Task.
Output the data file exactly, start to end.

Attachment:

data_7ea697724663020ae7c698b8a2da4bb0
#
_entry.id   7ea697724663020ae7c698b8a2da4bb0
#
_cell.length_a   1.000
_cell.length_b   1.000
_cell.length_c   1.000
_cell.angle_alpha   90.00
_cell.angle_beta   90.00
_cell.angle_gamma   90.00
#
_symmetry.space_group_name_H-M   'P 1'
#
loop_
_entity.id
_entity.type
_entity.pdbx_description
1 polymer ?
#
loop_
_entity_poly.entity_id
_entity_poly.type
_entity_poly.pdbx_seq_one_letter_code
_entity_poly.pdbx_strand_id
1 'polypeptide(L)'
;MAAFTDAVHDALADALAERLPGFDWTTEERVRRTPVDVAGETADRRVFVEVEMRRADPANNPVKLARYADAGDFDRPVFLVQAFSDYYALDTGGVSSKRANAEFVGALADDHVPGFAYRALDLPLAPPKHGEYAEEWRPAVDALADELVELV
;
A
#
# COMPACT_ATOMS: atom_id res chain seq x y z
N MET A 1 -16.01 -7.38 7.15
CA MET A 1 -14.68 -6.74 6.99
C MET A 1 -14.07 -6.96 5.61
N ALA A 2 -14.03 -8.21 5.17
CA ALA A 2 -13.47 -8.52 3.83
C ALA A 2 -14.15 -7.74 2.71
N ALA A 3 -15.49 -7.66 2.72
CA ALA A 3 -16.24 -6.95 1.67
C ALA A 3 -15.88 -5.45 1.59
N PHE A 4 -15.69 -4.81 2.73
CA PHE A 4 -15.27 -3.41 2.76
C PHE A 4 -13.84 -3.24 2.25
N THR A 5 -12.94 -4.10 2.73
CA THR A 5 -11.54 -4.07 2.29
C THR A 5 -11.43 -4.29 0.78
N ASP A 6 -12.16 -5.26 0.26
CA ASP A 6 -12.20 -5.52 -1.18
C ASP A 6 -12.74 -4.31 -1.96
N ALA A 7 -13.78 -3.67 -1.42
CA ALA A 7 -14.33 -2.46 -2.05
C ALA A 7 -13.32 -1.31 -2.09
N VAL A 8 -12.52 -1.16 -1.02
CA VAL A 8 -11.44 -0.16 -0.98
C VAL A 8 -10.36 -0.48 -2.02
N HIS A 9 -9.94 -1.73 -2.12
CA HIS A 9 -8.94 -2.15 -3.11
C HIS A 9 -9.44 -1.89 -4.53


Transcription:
data_7ea697724663020ae7c698b8a2da4bb0
#
_entry.id   7ea697724663020ae7c698b8a2da4bb0
#
_cell.length_a   1.000
_cell.length_b   1.000
_cell.length_c   1.000
_cell.angle_alpha   90.00
_cell.angle_beta   90.00
_cell.angle_gamma   90.00
#
_symmetry.space_group_name_H-M   'P 1'
#
loop_
_entity.id
_entity.type
_entity.pdbx_description
1 polymer ?
#
loop_
_entity_poly.entity_id
_entity_poly.type
_entity_poly.pdbx_seq_one_letter_code
_entity_poly.pdbx_strand_id
1 'polypeptide(L)'
;MAAFTDAVHDALADALAERLPGFDWTTEERVRRTPVDVAGETADRRVFVEVEMRRADPANNPVKLARYADAGDFDRPVFLVQAFSDYYALDTGGVSSKRANAEFVGALADDHVPGFAYRALDLPLAPPKHGEYAEEWRPAVDALADELVELV
;
A
#
# COMPACT_ATOMS: atom_id res chain seq x y z
N MET A 1 -16.01 -7.38 7.15
CA MET A 1 -14.68 -6.74 6.99
C MET A 1 -14.07 -6.96 5.61
N ALA A 2 -14.03 -8.21 5.17
CA ALA A 2 -13.47 -8.52 3.83
C ALA A 2 -14.15 -7.74 2.71
N ALA A 3 -15.49 -7.66 2.72
CA ALA A 3 -16.24 -6.95 1.67
C ALA A 3 -15.88 -5.45 1.59
N PHE A 4 -15.69 -4.81 2.73
CA PHE A 4 -15.27 -3.41 2.76
C PHE A 4 -13.84 -3.24 2.25
N THR A 5 -12.94 -4.10 2.73
CA THR A 5 -11.54 -4.07 2.29
C THR A 5 -11.43 -4.29 0.78
N ASP A 6 -12.16 -5.26 0.26
CA ASP A 6 -12.20 -5.52 -1.18
C ASP A 6 -12.74 -4.31 -1.96
N ALA A 7 -13.78 -3.67 -1.42
CA ALA A 7 -14.33 -2.46 -2.05
C ALA A 7 -13.32 -1.31 -2.09
N VAL A 8 -12.52 -1.16 -1.02
CA VAL A 8 -11.44 -0.16 -0.98
C VAL A 8 -10.36 -0.48 -2.02
N HIS A 9 -9.94 -1.73 -2.12
CA HIS A 9 -8.94 -2.15 -3.11
C HIS A 9 -9.44 -1.89 -4.53